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Why is a slit needed in youngs experiment? Can two coherent light sources not undergo constructive and destructive interfernce without the need of a slit?

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  • $\begingroup$ That would be an interferometer $\endgroup$ – Lambda Oct 13 '17 at 2:28
  • $\begingroup$ The answer to thw question "Can two coherent light sources not undergo constructive and destructive interference without the need of a slit" is to be found here physics.stackexchange.com/questions/630/… $\endgroup$ – Farcher Oct 13 '17 at 13:48
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Slits create a convenient setup, but are not the only way to investigate the wave properties of light. In fact, Thomas Young did not use slits in his famous experiment.

"Strictly speaking, there was no double slit in the original experiment as described by Young. Instead, the sunlight reflected off a steering mirror passed through a small hole in a paper, and the resulting thin light beam was then split in half alongside a paper card."

Young's interference experiment

"Thomas Young, speaking on 24 November 1803, to the Royal Society of London, began his description of the historic experiment. His talk was published in the following year's Philosophical Transactions, and was destined to become a classic, still reprinted and read today."

Thomas Young

Philosophical Transactions of the Royal Society. 94: 1–16.

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If you mean the first slit in the original Young's design

enter image description here

It is because in order for interference effects to appear the wave impinging on the double slits has to be coherent, i.e. the phases known. Best would be a plane wave, but at that time there were no lasers, as dmckee has observed in the comment, and the way to get a mathematically describable wave with phases known is passing an incoherent beam through a small slit so that a radial wave appears. There are details in the answers to this question here.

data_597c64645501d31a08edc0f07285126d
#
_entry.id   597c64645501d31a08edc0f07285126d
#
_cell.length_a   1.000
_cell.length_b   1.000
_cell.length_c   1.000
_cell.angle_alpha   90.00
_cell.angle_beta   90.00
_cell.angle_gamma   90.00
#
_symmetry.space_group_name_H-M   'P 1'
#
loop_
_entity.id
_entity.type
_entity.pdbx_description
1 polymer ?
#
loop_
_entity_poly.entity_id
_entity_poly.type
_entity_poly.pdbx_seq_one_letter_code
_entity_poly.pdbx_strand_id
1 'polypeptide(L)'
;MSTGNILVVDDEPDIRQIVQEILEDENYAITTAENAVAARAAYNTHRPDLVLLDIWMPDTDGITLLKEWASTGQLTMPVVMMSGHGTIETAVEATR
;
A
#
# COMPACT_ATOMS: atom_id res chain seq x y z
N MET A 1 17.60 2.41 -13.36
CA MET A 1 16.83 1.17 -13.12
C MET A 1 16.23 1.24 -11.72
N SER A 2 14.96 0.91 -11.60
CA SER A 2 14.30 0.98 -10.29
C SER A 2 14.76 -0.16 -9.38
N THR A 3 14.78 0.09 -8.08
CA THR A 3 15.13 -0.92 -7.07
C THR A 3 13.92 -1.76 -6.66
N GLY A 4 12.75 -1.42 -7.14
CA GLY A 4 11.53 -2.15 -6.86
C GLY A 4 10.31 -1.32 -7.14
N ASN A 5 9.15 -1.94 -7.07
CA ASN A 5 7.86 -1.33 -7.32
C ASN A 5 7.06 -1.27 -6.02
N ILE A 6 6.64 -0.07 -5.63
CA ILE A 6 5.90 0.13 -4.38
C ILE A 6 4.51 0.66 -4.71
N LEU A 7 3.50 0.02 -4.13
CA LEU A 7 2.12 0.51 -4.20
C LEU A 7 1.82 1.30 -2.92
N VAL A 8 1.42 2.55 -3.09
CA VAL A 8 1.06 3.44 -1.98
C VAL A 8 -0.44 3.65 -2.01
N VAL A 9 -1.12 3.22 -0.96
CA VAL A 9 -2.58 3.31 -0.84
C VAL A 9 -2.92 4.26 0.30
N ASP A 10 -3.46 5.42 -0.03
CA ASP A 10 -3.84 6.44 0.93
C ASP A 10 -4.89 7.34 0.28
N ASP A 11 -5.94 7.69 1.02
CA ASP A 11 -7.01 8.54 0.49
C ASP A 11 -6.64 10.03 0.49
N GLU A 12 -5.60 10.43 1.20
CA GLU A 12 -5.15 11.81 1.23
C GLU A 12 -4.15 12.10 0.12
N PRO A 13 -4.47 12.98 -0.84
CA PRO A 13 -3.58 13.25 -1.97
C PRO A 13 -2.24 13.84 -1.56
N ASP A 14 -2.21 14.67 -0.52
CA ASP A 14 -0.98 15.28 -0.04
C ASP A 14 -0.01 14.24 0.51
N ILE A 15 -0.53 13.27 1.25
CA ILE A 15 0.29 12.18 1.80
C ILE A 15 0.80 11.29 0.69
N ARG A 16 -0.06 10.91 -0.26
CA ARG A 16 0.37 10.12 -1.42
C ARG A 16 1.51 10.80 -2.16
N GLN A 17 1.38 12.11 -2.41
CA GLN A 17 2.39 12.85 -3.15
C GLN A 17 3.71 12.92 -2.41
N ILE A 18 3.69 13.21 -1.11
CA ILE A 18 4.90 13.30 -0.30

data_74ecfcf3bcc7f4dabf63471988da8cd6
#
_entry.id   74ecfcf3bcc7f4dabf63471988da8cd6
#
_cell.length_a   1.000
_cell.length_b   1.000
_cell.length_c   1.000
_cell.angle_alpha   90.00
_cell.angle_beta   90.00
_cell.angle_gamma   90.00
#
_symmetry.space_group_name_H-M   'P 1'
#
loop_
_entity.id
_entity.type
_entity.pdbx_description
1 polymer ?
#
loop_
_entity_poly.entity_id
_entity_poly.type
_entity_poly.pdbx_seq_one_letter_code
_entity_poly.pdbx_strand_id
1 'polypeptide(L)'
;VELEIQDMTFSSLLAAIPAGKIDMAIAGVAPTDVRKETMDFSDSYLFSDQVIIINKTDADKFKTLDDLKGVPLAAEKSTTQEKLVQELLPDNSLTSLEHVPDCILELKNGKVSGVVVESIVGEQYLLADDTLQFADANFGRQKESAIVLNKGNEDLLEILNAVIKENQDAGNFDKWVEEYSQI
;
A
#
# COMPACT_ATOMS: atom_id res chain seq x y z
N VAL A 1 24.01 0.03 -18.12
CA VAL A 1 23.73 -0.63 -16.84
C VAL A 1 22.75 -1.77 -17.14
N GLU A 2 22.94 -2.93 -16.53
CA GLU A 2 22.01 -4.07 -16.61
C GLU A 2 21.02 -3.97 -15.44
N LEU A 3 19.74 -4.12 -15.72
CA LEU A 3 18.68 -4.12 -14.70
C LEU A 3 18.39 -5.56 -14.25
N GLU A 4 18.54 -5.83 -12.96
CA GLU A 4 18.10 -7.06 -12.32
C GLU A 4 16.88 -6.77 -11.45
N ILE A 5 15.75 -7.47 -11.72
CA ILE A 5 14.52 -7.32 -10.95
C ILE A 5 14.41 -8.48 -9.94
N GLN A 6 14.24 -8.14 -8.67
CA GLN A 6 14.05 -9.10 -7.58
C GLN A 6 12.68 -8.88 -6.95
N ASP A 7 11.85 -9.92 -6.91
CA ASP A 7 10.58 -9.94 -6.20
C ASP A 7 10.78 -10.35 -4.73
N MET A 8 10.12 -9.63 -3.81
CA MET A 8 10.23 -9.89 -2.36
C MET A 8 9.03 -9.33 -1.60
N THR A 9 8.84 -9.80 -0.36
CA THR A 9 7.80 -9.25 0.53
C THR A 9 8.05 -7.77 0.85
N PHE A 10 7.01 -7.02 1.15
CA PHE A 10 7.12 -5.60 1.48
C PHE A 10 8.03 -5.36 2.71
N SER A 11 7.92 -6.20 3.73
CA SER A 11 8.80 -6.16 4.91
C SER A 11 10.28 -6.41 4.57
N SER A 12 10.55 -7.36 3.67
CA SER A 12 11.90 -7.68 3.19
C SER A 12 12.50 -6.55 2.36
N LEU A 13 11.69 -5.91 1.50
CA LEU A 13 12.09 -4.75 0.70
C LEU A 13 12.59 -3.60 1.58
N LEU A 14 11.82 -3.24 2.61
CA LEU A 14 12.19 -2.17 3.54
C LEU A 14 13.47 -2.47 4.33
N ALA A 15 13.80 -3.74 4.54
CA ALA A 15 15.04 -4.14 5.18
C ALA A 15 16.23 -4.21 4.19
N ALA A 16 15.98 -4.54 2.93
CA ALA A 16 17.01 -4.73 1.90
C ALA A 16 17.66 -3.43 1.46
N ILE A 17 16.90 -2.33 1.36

If you mean two coherent beams in space, the experiment has been done and yes two beams split off from the same laser, so as to have two coherent beams, do exhibit in space interference effects. See this youtube video .

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The challenge is to have two light sources that are mutually coherent. Two separate laser sources would not produce an interference pattern, because, although they are separately coherent (each has a finite coherence length), they are not in general mutually coherent; there does not exist a fixed phase relationship between the two separate sources. To make them mutually coherent is a nontrivial task. One would have to lock one on the other, which in the end would imply a very complicated experiment compared to just having two slits.

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protected by Qmechanic Oct 13 '17 at 6:25

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